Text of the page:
The ‘point’ methods accounted for as rather historical episodes are yet still used even today, especially to pinpoint some specific fragments of proteins in biochemical systems as molecular markers of cancer or virus spread [45, 46]. Application of these methods allows for minimization of computational resources since it does not require a continuous recording of the fluorescence spectra. A basic knowledge of the measured system is, however, essential due to a high sensitivity of the optimization algorithm to initial values of the optimized parameters. The experimenter should at least be aware of what are the possible values of the Stern-Volmer quenching constants of individual fluorophores and which emission lines are, in a broad sense, the most suitable for the analysis – ‘point’ approaches are highly sensitive to the data noise level.
White and Grey Methods of Data Modeling
It turns out that white algorithms of data modeling allow to resolve the composite fluorescence spectra with acceptable resemblance to the original pure component spectra. Shape of the calculated emission profile depends mainly on the spectral data noise level – calculations above 1‰ may be treated as uncertain. Concentration inadequacy, by contrast, results in shifting of the whole spectrum to lower or higher wavelengths. Fortunately, the initial values of the variable parameters entered to the optimization nglm algorithm do not have apparent influence on final outcome.
In order to evade, at least some of the mentioned above limitations, the range of the scrutinized noisy spectra should be reduced – this may easily be done through data transformation which is a part of the Acuña et al. matrix approach. Due to low costs of calculations and significant advantages, it is recommended to estimate an effective spectral range with the use of the ‘fractional’ data type technique prior to application of any hard optimization algorithms.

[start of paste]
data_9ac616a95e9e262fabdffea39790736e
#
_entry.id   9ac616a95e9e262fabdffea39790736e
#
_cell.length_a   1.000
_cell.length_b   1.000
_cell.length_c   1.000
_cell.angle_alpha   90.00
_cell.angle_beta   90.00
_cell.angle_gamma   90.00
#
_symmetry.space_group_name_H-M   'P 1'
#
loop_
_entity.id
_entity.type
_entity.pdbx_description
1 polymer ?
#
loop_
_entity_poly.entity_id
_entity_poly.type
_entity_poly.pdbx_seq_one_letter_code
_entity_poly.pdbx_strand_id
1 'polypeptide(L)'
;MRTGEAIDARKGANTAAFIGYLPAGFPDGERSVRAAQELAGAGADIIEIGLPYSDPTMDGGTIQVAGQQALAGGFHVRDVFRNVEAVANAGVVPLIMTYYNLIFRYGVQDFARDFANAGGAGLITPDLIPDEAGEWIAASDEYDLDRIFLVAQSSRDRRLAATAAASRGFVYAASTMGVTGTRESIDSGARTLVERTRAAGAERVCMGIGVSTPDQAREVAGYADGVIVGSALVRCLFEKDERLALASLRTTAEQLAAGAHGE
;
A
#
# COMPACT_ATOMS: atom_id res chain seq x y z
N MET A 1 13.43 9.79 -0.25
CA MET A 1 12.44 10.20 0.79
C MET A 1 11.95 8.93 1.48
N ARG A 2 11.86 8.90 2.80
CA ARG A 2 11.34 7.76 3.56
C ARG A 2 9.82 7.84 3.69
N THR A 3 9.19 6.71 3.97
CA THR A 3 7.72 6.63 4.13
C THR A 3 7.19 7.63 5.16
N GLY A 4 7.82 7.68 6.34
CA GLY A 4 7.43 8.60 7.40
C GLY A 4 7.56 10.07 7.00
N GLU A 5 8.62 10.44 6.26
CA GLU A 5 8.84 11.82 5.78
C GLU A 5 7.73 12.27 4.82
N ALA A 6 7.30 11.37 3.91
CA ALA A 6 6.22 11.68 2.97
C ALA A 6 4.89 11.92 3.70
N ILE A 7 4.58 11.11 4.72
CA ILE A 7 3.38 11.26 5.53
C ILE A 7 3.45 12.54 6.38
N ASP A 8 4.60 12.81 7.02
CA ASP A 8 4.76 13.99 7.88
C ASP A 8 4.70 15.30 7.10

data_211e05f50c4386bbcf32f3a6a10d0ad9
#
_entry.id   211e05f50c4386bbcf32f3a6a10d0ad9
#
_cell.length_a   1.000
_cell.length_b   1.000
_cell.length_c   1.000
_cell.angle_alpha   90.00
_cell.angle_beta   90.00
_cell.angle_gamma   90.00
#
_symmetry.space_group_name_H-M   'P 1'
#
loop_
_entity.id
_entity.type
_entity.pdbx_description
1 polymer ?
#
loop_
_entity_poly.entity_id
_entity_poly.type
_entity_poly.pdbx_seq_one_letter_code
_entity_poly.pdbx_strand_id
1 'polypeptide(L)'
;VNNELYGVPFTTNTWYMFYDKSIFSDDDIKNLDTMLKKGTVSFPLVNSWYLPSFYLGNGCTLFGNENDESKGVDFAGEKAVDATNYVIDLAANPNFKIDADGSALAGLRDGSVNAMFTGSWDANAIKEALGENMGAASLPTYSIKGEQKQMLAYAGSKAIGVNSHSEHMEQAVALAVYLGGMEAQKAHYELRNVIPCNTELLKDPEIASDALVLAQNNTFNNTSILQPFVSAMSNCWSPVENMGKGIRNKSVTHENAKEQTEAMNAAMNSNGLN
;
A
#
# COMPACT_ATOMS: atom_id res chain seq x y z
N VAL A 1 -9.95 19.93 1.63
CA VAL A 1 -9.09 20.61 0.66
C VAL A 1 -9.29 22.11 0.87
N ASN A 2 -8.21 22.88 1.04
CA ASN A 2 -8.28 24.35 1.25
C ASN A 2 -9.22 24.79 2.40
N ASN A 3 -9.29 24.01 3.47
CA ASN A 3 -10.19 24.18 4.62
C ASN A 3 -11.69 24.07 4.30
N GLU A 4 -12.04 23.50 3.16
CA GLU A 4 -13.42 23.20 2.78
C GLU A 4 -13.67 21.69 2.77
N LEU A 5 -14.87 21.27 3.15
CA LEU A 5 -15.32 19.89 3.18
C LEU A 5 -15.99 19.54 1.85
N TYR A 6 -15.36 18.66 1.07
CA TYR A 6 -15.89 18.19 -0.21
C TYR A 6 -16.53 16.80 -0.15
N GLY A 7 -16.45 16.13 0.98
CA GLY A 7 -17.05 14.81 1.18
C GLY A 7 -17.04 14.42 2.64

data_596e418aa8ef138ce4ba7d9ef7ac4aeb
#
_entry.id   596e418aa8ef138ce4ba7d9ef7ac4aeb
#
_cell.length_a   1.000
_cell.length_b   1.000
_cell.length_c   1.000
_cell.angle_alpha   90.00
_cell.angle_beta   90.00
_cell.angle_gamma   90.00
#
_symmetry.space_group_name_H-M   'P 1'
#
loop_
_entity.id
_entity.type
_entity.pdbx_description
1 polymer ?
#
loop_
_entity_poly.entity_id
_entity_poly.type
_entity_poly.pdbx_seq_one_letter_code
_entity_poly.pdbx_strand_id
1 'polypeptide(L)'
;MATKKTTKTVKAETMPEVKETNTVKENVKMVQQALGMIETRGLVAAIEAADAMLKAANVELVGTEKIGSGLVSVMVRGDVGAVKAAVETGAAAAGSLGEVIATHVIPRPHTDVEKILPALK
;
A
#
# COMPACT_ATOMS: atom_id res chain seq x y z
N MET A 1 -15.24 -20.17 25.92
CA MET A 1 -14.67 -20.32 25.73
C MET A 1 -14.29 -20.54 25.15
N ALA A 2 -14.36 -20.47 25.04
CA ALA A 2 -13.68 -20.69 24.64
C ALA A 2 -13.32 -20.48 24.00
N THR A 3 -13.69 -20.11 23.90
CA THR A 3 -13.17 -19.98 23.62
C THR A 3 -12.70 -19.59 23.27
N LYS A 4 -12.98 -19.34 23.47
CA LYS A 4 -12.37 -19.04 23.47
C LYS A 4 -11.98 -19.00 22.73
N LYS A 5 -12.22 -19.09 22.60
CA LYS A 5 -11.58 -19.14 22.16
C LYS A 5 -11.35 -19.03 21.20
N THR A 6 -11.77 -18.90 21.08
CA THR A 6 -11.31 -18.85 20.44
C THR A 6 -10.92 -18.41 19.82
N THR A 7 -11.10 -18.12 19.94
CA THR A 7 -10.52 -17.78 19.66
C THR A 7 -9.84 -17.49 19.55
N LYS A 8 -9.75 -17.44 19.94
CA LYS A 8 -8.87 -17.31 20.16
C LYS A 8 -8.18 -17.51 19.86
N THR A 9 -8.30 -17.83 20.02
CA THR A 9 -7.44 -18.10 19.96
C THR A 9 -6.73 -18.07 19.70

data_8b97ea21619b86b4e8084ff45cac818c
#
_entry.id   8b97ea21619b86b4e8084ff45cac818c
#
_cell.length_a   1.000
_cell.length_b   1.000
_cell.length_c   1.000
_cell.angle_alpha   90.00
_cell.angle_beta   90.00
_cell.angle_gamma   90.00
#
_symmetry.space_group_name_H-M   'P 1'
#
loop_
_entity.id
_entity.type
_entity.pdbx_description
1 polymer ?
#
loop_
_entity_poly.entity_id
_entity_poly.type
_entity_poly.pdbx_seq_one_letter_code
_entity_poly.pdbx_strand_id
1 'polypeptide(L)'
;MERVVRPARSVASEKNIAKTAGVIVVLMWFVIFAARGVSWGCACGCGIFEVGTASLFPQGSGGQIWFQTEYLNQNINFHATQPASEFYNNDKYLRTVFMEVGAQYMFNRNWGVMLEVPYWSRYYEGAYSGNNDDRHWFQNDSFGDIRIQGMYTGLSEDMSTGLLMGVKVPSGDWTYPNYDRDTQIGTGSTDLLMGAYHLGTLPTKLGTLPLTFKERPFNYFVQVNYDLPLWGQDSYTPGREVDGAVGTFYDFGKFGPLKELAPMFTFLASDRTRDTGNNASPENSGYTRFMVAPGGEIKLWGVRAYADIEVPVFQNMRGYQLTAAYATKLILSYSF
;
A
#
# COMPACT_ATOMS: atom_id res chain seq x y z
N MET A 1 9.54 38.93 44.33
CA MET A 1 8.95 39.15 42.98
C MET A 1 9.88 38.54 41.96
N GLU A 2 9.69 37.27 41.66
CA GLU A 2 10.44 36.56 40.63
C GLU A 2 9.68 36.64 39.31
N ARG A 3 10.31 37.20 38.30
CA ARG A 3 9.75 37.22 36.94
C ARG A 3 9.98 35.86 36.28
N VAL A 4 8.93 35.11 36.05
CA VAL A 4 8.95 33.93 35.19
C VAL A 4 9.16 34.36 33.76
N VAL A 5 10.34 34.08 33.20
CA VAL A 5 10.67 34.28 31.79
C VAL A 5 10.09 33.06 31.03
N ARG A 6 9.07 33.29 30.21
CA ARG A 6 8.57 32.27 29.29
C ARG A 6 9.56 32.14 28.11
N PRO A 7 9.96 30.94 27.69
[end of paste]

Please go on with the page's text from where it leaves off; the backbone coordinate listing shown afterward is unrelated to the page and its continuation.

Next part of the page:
The grey MCR ALS approach operating on digitalized curves, i.e. curves with unknown functional forms, becomes independent of the assumed values of the quencher concentration which is an undeniable advantage of the method. Furthermore, the data noise at least up to the noise level of 1‰ seems to have a negligible effect on the final results, but the algorithm due to a decreased number of applied constraints is sensitive to initial entries of the concentration matrix – a pre-factor analysis should be performed. Despite the fact that the fluorescence spectra of single components resolved in this study by the MCR ALS approach are not so accurate as those obtained by hard modeling, the method remains undoubtedly a very useful tool for immediate evaluation of feasible solutions.
General Conclusions
Both white and grey methods of data modeling combined with two RAFA approaches made it possible to resolve a system of three-component spectra of fluorescence quenching. The retrieved emission profile appeared to be the most accurate for the substance with the highest Stern-Volmer quenching constant while the worst reproduced spectrum is that referring to the fluorophore with the Stern-Volmer constant in between the two extreme values. This probably might be justified by imperfection of sample preparation but in the case of simulated system such explanation fails – presumably neither hard nor hard-soft algorithms are good enough to correctly resolve the complex fluorescence spectra in the region of strongly overlapping emission bands. Another, more credible, explanation is that the values of both low Stern-Volmer constants are too close to each other so this substantially hinders the process of yielding the properly resolved spectra through optimization. The obtained spectra are, however, in Authors’ opinion, sufficiently consistent with the reference synthetic or experimental spectra of pure components.
Notes
Acknowledgments
The Authors wish to thank Mr. Ł. J. Witek for all his help, guidance and support provided in the lab.